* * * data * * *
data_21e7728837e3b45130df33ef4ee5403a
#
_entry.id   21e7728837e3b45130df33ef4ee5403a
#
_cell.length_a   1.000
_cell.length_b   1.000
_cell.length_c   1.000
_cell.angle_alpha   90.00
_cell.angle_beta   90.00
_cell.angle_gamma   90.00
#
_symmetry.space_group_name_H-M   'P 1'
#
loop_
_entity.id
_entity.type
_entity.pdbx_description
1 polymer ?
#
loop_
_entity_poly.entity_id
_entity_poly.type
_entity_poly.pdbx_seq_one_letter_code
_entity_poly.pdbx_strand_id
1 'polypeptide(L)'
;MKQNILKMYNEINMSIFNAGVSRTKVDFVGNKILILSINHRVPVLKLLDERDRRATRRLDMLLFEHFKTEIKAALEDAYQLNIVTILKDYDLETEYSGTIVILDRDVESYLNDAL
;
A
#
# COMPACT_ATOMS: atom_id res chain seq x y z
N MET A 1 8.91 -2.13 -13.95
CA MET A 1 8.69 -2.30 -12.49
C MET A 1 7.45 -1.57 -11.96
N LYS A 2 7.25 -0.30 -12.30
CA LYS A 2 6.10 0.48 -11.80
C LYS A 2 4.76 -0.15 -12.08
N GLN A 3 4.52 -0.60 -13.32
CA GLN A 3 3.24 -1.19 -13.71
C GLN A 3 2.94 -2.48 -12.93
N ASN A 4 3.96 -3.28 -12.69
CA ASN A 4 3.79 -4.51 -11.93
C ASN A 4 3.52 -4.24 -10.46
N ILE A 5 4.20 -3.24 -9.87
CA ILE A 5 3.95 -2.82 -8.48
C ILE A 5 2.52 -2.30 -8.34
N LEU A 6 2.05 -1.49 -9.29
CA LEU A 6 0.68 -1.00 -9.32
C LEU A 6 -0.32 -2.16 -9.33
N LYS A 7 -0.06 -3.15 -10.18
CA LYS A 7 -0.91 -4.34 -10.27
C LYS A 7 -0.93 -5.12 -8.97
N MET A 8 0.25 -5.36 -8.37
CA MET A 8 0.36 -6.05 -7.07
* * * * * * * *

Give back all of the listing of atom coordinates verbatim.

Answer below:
data_21e7728837e3b45130df33ef4ee5403a
#
_entry.id   21e7728837e3b45130df33ef4ee5403a
#
_cell.length_a   1.000
_cell.length_b   1.000
_cell.length_c   1.000
_cell.angle_alpha   90.00
_cell.angle_beta   90.00
_cell.angle_gamma   90.00
#
_symmetry.space_group_name_H-M   'P 1'
#
loop_
_entity.id
_entity.type
_entity.pdbx_description
1 polymer ?
#
loop_
_entity_poly.entity_id
_entity_poly.type
_entity_poly.pdbx_seq_one_letter_code
_entity_poly.pdbx_strand_id
1 'polypeptide(L)'
;MKQNILKMYNEINMSIFNAGVSRTKVDFVGNKILILSINHRVPVLKLLDERDRRATRRLDMLLFEHFKTEIKAALEDAYQLNIVTILKDYDLETEYSGTIVILDRDVESYLNDAL
;
A
#
# COMPACT_ATOMS: atom_id res chain seq x y z
N MET A 1 8.91 -2.13 -13.95
CA MET A 1 8.69 -2.30 -12.49
C MET A 1 7.45 -1.57 -11.96
N LYS A 2 7.25 -0.30 -12.30
CA LYS A 2 6.10 0.48 -11.80
C LYS A 2 4.76 -0.15 -12.08
N GLN A 3 4.52 -0.60 -13.32
CA GLN A 3 3.24 -1.19 -13.71
C GLN A 3 2.94 -2.48 -12.93
N ASN A 4 3.96 -3.28 -12.69
CA ASN A 4 3.79 -4.51 -11.93
C ASN A 4 3.52 -4.24 -10.46
N ILE A 5 4.20 -3.24 -9.87
CA ILE A 5 3.95 -2.82 -8.48
C ILE A 5 2.52 -2.30 -8.34
N LEU A 6 2.05 -1.49 -9.29
CA LEU A 6 0.68 -1.00 -9.32
C LEU A 6 -0.32 -2.16 -9.33
N LYS A 7 -0.06 -3.15 -10.18
CA LYS A 7 -0.91 -4.34 -10.27
C LYS A 7 -0.93 -5.12 -8.97
N MET A 8 0.25 -5.36 -8.37
CA MET A 8 0.36 -6.05 -7.07